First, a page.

"dyed in the wool" versus "dye in the wool"

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David_Porta

Member
American English
First most Christians (excepting dye in the wool Christian comics fans) are not interested in super heroes especially from a secular point of view.​
Was "dye in the wool" a typo or intentional?
I know the phrase as "dyed in the wool" and am wondering if your variant is idiomatic or a typo.
http://idioms.thefreedictionary.com/dyed-in-the-wool
http://en.wiktionary.org/wiki/dyed-in-the-wool
http://en.wiktionary.org/wiki/dye_in_the_wool
I understand that there are regional differences in this world.
When one dyes the wool before weaving it into fabric, the color is more likely to hold fast. The dye is in the wool from the start. I understand how it could be idiomatic. It sounds strange to me, though. I would say "dyed in the wool Christians". Maybe it was a typo.
 
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  • JamesM

    Senior Member
    Since the sentence appears to be missing punctuation as well, I would imagine that it's a typo. "Dyed in the wool" is the only version of this phrase that I know.
     

    mplsray

    Senior Member
    First most Christians (excepting dye in the wool Christian comics fans) are not interested in super heroes especially from a secular point of view.​
    Was "dye in the wool" a typo or intentional?
    I know the phrase as "dyed in the wool" and am wondering if your variant is idiomatic or a typo.
    http://idioms.thefreedictionary.com/dyed-in-the-wool
    http://en.wiktionary.org/wiki/dyed-in-the-wool
    http://en.wiktionary.org/wiki/dye_in_the_wool
    I understand that there are regional differences in this world.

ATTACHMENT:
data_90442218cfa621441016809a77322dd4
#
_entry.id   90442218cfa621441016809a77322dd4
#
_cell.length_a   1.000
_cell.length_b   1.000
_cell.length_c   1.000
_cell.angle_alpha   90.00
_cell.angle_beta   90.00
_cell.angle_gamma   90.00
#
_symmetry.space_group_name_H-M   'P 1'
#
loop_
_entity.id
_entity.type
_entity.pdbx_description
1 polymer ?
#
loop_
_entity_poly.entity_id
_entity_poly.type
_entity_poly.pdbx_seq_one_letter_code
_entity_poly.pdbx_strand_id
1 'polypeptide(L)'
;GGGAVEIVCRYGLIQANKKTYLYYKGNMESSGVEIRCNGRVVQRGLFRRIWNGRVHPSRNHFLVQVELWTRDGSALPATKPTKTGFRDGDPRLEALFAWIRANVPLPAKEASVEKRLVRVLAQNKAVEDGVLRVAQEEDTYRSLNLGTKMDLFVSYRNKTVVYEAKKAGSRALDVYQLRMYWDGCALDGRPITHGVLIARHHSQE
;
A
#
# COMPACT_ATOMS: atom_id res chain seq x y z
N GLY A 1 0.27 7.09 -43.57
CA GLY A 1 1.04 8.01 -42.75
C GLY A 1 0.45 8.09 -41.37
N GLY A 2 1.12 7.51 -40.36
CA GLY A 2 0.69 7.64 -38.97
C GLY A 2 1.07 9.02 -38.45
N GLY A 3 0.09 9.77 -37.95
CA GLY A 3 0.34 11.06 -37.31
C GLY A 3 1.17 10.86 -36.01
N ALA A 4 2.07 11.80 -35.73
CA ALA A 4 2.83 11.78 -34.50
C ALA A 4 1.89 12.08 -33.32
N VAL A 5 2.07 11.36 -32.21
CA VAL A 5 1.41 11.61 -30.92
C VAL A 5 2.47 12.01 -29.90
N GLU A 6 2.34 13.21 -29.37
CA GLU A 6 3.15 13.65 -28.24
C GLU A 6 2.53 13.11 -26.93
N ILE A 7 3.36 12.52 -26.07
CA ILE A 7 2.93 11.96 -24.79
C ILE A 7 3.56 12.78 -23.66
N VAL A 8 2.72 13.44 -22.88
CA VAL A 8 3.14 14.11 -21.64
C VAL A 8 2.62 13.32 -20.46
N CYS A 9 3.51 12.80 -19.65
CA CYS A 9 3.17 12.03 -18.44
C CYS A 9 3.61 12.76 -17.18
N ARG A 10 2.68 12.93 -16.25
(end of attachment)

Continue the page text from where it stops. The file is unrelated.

When one dyes the wool before weaving it into fabric, the color is more likely to hold fast. The dye is in the wool from the start. I understand how it could be idiomatic. It sounds strange to me, though. I would say "dyed in the wool Christians". Maybe it was a typo.
    While it may be a typo, I suspect that it is simply a nonstandard variant of "dyed-in-the-wool." That is, the writer did not set out to write "dyed-in-the-wool" because he did not say "dyed-in-the-wool" but instead said "dye-in-the-wool." The lack of hyphens is likely due to an ignorance of the rule that adjectives formed out of multiple words usually have hyphens between the words--and that aspect might be thought of as a typo.

    I say this after having looked at a number of examples on the Internet of

    dye in the wool conservative
    dye-in-the-wool conservative

    dye in the wool liberal
    dye-in-the-wool liberal

    dye in the wool socialist
    dye-in-the-wool socialist

    I don't have proof of this, of course, just an impression, based upon my knowledge that d is often dropped in pronunciation and that idioms are often altered because people treat them as a whole idea and do not think of the original meaning of the individual parts. To really know whether I am correct, we would have to contact some of these people and ask them what they intended to write.
     

    Dimcl

    Senior Member
    Canadian English